Microbiology Exam 3 Review update
Microbiology Exam 3 Review update 4100
Popular in Microbiology
Popular in Microbiology
Cleta Shields V
verified elite notetaker
This 64 page Study Guide was uploaded by Carlos Suarez on Monday February 9, 2015. The Study Guide belongs to 4100 at Ohio State University taught by Charles Daniels in Fall. Since its upload, it has received 97 views. For similar materials see Microbiology in Microbiology at Ohio State University.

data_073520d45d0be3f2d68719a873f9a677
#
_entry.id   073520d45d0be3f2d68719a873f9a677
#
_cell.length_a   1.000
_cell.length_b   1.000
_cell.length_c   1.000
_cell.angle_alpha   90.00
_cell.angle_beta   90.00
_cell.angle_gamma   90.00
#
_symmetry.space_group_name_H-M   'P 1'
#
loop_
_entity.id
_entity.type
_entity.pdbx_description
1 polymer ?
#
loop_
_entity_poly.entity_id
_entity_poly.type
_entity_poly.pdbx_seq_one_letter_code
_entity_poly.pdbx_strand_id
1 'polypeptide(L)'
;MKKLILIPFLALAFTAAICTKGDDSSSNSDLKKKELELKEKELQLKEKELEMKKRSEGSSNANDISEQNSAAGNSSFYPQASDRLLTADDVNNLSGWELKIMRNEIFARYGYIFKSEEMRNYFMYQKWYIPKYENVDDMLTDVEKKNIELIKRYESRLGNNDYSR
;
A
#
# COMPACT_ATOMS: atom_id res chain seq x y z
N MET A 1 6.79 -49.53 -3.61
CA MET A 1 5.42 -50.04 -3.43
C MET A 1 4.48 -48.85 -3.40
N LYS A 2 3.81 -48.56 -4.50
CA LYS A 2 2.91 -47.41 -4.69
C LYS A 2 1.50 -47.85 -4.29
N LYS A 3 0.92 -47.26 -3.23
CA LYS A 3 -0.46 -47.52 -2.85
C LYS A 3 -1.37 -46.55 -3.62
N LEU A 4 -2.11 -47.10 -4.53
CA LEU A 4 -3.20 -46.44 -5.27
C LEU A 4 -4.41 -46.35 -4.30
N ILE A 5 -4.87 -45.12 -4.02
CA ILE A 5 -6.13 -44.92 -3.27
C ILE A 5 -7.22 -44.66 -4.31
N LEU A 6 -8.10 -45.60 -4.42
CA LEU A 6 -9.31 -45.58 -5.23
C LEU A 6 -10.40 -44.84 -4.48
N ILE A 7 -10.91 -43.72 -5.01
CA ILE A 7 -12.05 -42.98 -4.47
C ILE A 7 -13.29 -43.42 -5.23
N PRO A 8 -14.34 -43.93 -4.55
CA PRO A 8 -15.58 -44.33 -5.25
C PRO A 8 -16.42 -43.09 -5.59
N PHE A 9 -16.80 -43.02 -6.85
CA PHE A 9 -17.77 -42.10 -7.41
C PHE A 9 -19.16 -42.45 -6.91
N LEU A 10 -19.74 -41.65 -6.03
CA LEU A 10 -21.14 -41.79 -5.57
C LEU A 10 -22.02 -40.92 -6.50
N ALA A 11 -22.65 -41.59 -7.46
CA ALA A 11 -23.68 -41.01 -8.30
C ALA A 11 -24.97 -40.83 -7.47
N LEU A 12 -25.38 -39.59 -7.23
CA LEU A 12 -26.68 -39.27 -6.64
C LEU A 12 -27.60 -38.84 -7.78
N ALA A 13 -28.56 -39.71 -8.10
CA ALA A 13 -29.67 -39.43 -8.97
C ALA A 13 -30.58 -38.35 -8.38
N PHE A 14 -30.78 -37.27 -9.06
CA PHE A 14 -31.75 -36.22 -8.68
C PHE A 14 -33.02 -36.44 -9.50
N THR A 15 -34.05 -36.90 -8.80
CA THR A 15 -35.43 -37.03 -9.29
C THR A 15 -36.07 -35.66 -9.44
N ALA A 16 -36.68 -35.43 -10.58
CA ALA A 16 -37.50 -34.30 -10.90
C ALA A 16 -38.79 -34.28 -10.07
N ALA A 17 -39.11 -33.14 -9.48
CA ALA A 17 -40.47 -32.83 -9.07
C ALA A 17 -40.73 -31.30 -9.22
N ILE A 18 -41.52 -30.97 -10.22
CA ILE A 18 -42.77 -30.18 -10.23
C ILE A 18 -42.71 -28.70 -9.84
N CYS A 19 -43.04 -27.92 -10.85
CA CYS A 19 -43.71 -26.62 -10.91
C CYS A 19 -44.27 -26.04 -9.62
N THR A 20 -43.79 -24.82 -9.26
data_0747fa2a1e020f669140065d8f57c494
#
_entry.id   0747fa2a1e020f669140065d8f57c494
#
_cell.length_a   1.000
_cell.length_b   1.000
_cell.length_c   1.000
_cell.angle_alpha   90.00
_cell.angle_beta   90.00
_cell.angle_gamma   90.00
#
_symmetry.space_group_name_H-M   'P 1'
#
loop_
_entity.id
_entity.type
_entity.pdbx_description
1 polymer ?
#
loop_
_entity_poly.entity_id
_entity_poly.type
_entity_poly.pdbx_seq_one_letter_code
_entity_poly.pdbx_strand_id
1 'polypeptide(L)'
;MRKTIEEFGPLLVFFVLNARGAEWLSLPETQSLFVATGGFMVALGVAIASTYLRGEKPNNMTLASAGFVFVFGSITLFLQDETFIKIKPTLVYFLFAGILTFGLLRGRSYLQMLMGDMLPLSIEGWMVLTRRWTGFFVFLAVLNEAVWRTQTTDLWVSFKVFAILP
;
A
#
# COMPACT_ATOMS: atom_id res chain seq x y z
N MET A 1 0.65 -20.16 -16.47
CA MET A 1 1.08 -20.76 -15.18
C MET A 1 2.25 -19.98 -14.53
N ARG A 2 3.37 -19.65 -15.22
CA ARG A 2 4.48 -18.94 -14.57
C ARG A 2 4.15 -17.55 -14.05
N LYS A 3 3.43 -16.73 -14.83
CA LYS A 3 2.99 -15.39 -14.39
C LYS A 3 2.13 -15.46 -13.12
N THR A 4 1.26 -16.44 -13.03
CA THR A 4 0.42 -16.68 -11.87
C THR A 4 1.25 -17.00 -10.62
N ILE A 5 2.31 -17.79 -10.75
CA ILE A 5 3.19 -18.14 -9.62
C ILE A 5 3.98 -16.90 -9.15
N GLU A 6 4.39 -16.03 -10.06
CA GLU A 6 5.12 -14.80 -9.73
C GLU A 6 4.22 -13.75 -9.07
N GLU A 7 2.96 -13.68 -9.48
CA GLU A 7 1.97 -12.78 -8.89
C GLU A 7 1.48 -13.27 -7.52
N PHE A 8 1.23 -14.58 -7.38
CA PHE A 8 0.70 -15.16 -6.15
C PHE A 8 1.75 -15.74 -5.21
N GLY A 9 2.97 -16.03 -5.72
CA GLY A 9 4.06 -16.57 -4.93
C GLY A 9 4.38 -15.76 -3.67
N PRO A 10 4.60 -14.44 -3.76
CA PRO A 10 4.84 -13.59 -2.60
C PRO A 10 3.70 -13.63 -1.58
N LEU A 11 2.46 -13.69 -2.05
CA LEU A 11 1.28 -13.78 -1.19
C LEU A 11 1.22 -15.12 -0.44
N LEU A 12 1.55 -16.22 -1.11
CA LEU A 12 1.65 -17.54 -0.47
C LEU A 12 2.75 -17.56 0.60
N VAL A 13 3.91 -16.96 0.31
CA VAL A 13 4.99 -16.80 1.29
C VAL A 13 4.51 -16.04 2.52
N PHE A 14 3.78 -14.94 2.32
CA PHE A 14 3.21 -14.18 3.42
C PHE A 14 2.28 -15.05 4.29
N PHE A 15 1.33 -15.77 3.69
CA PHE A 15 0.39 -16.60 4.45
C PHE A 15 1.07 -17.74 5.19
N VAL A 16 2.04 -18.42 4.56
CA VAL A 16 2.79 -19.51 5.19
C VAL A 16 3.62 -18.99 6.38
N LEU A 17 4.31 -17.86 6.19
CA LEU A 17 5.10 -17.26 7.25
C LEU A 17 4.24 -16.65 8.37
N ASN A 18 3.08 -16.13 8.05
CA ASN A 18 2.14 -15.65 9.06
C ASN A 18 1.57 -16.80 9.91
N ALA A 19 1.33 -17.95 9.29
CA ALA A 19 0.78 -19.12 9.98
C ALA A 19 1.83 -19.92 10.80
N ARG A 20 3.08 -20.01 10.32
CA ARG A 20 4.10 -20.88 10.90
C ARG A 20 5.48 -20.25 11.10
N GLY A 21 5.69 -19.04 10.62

Reviews for Microbiology Exam 3 Review update
You can bet I'll be grabbing Carlos studyguide for finals. Couldn't have made it this week without your help!
-Ms. Joaquin Predovic
Report this Material
What is Karma?
Karma is the currency of StudySoup.
You can buy or earn more Karma at anytime and redeem it for class notes, study guides, flashcards, and more!
Date Created: 02/09/15